You may not be doing something you should be doing and because of that may not be feeling the creative zest that should fill you while you write, paint, compose, practice, or perform. Let’s begin by asking why some creatives work tirelessly while many of their fellow creatives’ time spent doing the work they should be doing is minimal.
A secret is the rewards the former give themselves. The operating principle is simple and clear–easy to understand: it is human nature to want to do things which you will be rewarded for doing.
Creatives who reward themselves for their efforts work harder and longer, accomplishing more than those who perform the same tasks, but don’t reward themselves. And self-rewarders are much more likely than non-rewarders to solve the problems they face while performing their craft. Rewards strengthen their problem-solving persistence, and persistence is the only way difficult problems of an art will be solved.
Don’t wait until the whole task is finished before rewarding yourself. Reward yourself for finishing components of the task. For example, a poet might reward herself after completing a stanza or a line. An actor, known for his spellbinding performances, might give himself the task of learning his lines to perfection (as he always does) before he rewards himself with a glass of wine. The reward needn’t be major. Just so it’s something that you find pleasurable.
It is probable that if you increase the rewards you give yourself, you will find yourself putting in more time at your craft (another principle is that the more time you spend developing your abilities, the more successful you will be.) By rewarding yourself you will probably become more adept at solving the creative problems facing you than you have been, and will accomplish more than you are accustomed to. Self-rewards also increase concentration.
Rewards are particularly effective when what you’re working on is tedious, as the crafts of art may sometimes be. The person who is under the misconception that the artist’s life is romantic and so exciting that it is free of boredom hasn’t known how dreary making creative things can sometimes be.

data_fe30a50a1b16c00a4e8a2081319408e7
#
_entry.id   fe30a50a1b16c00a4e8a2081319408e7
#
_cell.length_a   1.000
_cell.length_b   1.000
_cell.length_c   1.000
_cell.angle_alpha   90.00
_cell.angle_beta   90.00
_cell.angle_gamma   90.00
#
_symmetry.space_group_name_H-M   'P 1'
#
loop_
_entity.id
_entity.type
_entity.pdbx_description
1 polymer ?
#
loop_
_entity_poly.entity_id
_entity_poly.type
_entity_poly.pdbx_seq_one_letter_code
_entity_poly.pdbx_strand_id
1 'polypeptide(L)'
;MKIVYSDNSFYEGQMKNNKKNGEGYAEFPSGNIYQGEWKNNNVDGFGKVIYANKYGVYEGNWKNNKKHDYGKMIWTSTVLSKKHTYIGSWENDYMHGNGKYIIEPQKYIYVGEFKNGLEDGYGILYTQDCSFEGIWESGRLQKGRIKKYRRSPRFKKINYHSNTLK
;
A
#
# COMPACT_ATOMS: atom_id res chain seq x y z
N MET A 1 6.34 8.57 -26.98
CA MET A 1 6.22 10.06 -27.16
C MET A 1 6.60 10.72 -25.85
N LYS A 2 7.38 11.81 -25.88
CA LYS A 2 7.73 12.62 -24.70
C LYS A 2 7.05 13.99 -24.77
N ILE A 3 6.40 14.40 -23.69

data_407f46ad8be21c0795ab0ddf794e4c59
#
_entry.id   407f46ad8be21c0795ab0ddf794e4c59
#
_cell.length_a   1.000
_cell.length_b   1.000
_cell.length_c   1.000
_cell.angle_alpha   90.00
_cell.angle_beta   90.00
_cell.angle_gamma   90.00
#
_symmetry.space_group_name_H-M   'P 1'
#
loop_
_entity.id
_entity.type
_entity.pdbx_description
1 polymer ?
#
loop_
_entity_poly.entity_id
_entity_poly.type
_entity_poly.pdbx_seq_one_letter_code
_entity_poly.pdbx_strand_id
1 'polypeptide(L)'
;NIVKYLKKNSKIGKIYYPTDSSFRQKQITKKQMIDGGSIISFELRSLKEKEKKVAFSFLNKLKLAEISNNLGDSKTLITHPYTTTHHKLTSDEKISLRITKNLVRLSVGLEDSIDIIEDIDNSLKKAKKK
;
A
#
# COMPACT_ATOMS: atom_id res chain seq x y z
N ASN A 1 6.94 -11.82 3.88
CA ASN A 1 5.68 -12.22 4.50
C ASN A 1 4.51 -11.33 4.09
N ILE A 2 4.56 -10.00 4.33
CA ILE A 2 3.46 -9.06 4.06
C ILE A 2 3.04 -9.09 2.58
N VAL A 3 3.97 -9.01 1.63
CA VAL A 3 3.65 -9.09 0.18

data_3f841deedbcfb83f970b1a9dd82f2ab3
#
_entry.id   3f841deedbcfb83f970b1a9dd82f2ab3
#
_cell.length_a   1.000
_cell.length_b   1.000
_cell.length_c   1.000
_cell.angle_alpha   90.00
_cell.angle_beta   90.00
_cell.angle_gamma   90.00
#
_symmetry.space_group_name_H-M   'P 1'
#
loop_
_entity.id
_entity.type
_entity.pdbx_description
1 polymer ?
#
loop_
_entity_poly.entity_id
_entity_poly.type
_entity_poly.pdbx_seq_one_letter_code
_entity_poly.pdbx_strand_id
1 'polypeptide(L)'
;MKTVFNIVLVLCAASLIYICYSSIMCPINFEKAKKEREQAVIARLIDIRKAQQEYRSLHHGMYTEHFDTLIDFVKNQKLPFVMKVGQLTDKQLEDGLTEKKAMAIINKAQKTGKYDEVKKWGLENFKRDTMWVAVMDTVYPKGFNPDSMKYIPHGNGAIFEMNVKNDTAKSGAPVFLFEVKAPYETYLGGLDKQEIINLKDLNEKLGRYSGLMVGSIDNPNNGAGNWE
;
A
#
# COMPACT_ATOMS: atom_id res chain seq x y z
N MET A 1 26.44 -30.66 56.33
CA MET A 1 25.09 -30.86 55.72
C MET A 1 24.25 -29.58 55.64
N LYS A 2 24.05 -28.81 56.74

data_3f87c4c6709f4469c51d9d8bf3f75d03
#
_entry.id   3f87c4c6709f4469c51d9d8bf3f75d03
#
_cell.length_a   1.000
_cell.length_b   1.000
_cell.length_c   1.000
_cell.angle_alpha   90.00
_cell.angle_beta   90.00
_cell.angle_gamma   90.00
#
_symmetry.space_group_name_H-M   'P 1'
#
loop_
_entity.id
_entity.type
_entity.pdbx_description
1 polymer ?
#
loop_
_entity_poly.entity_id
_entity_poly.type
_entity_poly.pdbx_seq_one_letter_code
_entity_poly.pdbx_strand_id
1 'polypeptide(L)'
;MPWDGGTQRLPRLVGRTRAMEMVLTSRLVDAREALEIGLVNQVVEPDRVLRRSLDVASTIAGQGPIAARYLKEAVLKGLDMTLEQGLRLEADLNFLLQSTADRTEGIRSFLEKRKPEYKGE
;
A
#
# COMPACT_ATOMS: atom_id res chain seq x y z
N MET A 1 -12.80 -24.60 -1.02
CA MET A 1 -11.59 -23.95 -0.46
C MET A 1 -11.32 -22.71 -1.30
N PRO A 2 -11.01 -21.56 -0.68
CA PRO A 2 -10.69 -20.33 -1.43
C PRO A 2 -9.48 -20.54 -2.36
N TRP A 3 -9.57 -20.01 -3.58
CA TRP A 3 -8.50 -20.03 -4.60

You may make the reward of breaking for dinner or going to a movie contingent on putting the finishing touches on the article. Or, as a reward, get away from your work place and do something pleasant and refreshing: go to the zoo, visit a museum, talk to your friends, walk to the store and buy a Reese’s Pieces.
Ernest Hemingway said, “Don’t get discouraged because there’s a lot of mechanical work to writing. There is, and you can’t get out of it. I rewrote A Farewell to Arms at least fifty times.” Rewards that are a result of your accomplishments increase your self-confidence and are an antidote to discouragement. Self-confidence is crucial to all artists. Achieving your goal may be all the reward you need, but if there aren’t any rewards along the way to the goal, you may feel little or no motivation to continue working and may be susceptible to the scourge of discouragement.
The greatest danger facing a creative is the possibility of quitting. When you quit, your career ends. The majority of creatives quit–hundreds of thousands every year– from the little boy or girl who, although gifted, doesn’t want to practice anymore, disappointing parents whose hopes were high, to the writer who for years has never had a work published and thinks, “What’s the use?” Quitting is more likely to occur if the creative receives no rewards from continuing to work and thinks it is hopeless to go on. A reward brightens your spirits and makes you want to go on.
If rewards you need do not come from the outside, they must come from yourself to sustain you until eventually they come from the outside too. The greatest predictor of future success is past success. If you’ve succeeded once, you can do it again. Have faith. In other words, all that may be necessary to supply the motivation to go on working for years may be a single success. But if you give up, even that single success, as important as it could be, will be unreachable.
Decide how you’ll reward yourself. Custom design your rewards to suit yourself. Some people devise complex systems of rewards involving charts where they record steps on the way to the goal. Parents sometimes use this rewards of this kind to encourage children to practice. For me, “making paragraphs” that I think are pretty good is a reward in itself. Good, clear, paragraphs bring a strong feeling of satisfaction—a glow of overall contentment that I’ve worked energetically and efficiently and it’s paid off. I look at paragraphs on the screen and they excite me.
Then as a further self-reward, after a substantial workday I get to read the wonderful books I collect that are waiting in stacks downstairs for me. To get that feeling that will last into the next working day, leaving a residue in my mind of language beautifully used–to read those books–l will work very hard for hours, even when the work is not enjoyable and seems to be going nowhere. But if I don’t persist, I give myself no reward.
Make self-rewards you’ve designed for yourself a key part of your work schedule and see positive changes in your creative behavior. Don’t forget to reward yourself every day. Begin now by listing the rewards that will motivate you most strongly: 1, 2, 3, 4, 5, and so on.
When you do a good job you might walk through a rose garden. Or if you prefer noise, walk down a busy street.
© 2019 David J. Rogers
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